We'd never presume to say that one kind of tortilla was better than the other, and that's because each of them is best for certain applications. Corn tortillas are typically used for tacos and are also the basis for tortilla chips. Flour tortillas, on the other hand, are better for wrap sandwiches since they tend to be more flexible and roll up better. They're also sturdy enough to hold all of the fillings in a burrito, and Maroney also notes that, when used for fajitas, "they soak up the juices super well," and these homemade sourdough tortillas make exceptional quesadillas.

How can I add different flavors to my flour tortillas?

There are several ways to add additional flavor to these homemade tortillas. Maroney tells us, "I would make spinach- or any other herb–flavored tortilla" and explains that in the former case, you would thaw a package of frozen spinach, then drain and puree it. You could also wilt and puree fresh spinach. Mix the spinach into the dough, adding flour as necessary to compensate for the excess moisture. Soaked, reconstituted sun-dried tomatoes, roasted garlic, or jalapeños can also be pureed and stirred into the dough, although you'll again need to add extra flour until it reaches the proper consistency.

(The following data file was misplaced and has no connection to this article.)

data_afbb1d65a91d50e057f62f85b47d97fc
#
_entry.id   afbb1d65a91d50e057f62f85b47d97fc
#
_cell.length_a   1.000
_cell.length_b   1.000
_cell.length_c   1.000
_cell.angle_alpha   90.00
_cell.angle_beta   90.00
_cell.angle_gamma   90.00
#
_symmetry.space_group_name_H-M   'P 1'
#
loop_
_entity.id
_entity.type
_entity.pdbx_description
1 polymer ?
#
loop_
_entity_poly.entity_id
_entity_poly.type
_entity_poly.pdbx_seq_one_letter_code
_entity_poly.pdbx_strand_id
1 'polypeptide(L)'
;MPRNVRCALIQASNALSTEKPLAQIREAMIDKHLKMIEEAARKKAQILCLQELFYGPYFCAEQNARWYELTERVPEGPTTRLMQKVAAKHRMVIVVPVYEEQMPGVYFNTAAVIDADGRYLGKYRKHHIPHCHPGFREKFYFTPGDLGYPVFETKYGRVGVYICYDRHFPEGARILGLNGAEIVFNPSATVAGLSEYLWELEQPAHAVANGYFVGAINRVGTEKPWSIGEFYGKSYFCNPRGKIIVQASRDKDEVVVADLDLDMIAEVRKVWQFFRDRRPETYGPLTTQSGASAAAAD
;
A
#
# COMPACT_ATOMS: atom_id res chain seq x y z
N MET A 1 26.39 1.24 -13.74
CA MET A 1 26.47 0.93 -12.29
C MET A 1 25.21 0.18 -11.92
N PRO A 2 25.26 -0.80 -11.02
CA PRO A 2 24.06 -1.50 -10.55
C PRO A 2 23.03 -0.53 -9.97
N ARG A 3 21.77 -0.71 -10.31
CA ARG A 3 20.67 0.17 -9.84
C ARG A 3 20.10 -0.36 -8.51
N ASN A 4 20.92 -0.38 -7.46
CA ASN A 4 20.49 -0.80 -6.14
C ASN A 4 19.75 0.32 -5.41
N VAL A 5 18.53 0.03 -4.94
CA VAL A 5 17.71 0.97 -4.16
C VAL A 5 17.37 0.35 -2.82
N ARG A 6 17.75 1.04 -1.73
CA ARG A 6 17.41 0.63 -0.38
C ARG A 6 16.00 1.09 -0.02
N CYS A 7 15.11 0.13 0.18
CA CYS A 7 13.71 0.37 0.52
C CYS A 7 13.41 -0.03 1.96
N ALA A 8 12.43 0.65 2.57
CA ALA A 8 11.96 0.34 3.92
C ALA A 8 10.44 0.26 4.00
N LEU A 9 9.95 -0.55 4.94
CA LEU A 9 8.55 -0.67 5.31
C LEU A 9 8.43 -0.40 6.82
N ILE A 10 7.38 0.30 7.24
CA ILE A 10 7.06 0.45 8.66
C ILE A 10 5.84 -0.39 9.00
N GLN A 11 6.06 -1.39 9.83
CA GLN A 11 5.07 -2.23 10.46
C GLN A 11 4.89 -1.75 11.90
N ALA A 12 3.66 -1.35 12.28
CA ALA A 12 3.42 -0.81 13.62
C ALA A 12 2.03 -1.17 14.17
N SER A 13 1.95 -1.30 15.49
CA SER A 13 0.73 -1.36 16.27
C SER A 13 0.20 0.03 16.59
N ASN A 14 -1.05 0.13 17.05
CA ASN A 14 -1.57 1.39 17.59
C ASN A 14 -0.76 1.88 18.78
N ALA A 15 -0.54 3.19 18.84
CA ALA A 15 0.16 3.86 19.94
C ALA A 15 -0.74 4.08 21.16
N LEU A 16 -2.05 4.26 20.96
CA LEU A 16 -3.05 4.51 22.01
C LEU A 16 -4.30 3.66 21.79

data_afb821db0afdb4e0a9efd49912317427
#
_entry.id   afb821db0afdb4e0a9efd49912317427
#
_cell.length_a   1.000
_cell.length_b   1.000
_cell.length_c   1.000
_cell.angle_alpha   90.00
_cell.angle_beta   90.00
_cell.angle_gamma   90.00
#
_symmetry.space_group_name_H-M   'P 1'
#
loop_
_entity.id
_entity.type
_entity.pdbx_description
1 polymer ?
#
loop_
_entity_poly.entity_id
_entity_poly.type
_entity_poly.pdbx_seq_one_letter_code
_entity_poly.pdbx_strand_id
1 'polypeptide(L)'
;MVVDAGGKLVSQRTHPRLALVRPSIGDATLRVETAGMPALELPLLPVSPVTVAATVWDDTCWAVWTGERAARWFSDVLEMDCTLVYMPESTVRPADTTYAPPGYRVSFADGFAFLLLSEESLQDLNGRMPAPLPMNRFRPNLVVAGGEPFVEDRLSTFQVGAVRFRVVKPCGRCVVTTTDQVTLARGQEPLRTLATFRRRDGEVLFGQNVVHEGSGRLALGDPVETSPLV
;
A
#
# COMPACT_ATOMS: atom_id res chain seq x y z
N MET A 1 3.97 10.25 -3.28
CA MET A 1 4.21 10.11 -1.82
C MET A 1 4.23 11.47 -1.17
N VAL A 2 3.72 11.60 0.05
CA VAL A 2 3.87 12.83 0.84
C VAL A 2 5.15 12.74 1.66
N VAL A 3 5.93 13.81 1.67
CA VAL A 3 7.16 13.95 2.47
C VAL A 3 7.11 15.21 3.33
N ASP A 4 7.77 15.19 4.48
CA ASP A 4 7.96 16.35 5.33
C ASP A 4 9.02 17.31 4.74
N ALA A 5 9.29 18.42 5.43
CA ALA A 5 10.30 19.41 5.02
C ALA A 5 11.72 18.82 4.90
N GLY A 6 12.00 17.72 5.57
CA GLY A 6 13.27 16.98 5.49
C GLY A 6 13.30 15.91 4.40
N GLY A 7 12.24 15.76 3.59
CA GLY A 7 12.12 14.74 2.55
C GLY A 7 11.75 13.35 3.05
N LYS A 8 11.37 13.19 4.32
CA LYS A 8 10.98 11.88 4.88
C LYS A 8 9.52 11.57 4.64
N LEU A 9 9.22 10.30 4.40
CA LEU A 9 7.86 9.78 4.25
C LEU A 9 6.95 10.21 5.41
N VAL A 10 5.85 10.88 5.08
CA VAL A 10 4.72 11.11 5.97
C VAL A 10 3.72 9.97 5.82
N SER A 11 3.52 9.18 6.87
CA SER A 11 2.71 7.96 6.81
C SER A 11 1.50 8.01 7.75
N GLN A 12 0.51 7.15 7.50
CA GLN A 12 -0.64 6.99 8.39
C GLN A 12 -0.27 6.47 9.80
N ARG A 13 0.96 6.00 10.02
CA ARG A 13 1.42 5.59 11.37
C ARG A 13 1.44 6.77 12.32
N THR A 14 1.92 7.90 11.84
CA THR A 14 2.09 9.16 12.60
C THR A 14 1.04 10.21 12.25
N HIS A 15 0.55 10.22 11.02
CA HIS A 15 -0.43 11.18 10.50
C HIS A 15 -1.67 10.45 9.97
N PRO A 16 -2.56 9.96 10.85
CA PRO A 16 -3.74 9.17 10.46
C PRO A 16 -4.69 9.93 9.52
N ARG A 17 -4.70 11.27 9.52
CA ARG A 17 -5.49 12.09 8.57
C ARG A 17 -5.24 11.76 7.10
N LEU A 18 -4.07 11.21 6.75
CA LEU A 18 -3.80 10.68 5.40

As for the herbs, you can either add chopped fresh ones or go with the dried kind, while other possible dry additions include Parmesan cheese, garlic powder, and cayenne pepper. With these mix-ins, you shouldn't need to alter the basic recipe much, if at all.

Light And Fluffy Sourdough Tortilla Recipe
4.9 from 13 ratings